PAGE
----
Innovation and partnerships: Australia-Asia School BRIDGE is a highly regarded cutting-edge initiative. It is demonstrating the critical role for social media and curriculum innovation in facilitating transformative student-to-student exchanges across cultures and building both student and teacher intercultural capabilities. Participants and partners are highly enthusiastic about pursuing these cross-cultural partnerships and developing the skills for them to be sustainable. ‘Wikispaces and Skype have opened up our classrooms in Australia to those in the Asian region,’ say two BRIDGE teachers. The independent evaluation of BRIDGE says, ‘This is intercultural learning on a quite dramatic scale...while BRIDGE training is a rich and intensive experience… it does not outweigh the profound impact of the homestay and school experience component of the program’. 27 The AEF has worked to bring a broad range of funding partners to the table to support these initiatives, including government and philanthropic bodies. Australia’s Ambassador to Indonesia, HE Greg Moriarty, says, ‘The Australia Indonesia BRIDGE project has made a significant contribution to strengthening education and people-to-people links between Australia and Indonesia’.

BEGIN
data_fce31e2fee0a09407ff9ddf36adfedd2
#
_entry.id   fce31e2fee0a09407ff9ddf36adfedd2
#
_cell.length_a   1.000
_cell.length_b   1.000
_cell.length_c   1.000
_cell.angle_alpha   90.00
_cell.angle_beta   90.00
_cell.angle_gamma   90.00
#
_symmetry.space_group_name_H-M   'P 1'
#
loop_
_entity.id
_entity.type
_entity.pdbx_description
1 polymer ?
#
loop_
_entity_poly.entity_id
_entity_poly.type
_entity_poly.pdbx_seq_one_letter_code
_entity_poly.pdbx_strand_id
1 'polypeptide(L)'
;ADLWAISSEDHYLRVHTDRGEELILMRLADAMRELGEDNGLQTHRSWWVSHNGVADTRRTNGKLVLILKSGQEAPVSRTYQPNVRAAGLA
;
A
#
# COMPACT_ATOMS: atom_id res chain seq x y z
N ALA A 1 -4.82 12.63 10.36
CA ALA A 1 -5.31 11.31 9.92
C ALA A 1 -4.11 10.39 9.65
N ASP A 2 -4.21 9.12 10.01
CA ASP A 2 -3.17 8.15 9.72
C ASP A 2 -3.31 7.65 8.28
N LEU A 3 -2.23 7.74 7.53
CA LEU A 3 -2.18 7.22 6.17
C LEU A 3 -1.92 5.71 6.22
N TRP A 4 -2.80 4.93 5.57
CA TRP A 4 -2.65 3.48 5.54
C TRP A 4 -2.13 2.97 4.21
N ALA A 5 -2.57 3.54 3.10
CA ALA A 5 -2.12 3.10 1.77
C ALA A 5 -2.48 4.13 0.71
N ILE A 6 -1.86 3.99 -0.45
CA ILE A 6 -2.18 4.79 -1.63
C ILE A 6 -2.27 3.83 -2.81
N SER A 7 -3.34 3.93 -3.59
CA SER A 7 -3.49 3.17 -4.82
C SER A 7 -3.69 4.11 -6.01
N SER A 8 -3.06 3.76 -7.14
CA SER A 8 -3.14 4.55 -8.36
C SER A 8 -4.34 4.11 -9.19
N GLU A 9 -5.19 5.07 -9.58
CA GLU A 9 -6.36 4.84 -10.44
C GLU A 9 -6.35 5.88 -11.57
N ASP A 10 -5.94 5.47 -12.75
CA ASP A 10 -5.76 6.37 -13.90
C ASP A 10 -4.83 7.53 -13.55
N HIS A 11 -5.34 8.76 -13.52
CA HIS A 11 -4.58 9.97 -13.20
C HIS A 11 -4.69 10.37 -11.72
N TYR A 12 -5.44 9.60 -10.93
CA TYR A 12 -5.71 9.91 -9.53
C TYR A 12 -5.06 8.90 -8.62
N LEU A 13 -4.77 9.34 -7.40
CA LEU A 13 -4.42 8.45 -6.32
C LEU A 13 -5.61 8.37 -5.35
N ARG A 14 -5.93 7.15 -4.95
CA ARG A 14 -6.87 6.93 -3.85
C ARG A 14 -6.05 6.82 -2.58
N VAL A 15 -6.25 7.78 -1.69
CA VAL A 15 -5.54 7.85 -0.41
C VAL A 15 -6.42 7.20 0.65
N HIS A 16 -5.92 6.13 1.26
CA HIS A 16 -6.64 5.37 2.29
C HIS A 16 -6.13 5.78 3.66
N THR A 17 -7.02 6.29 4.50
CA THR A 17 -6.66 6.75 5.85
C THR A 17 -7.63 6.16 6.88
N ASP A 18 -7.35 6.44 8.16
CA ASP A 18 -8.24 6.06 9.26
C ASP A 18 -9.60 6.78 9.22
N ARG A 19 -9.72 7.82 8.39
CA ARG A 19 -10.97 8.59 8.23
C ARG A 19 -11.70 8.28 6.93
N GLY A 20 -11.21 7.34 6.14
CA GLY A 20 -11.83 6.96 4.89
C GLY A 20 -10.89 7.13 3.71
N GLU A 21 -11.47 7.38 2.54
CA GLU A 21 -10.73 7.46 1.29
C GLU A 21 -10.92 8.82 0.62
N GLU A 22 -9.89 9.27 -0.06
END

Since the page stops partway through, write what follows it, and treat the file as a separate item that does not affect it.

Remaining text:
Strategic planning by education systems: planning in clusters or at the education regional level, is pointing the way for education systems to design sustainable Asia literacy initiatives and ensure return on the investment. This is a systemic approach that has high potential for deeply embedding an ‘Asia mindset’ in the daily work of schools and clusters of schools. It is premised on adopting a strategic approach to Asia literacy. Box 2 below is an example of regional planning for Asia literacy.

26

Evaluation of the Eastern Metro Region Study Tour to China, 2011, Interim Report, August 2011

27

Phase 1, Independent Monitoring and Evaluation of 2011-2015 BRIDGE Project

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Submission to Australia in the Asian Century White Paper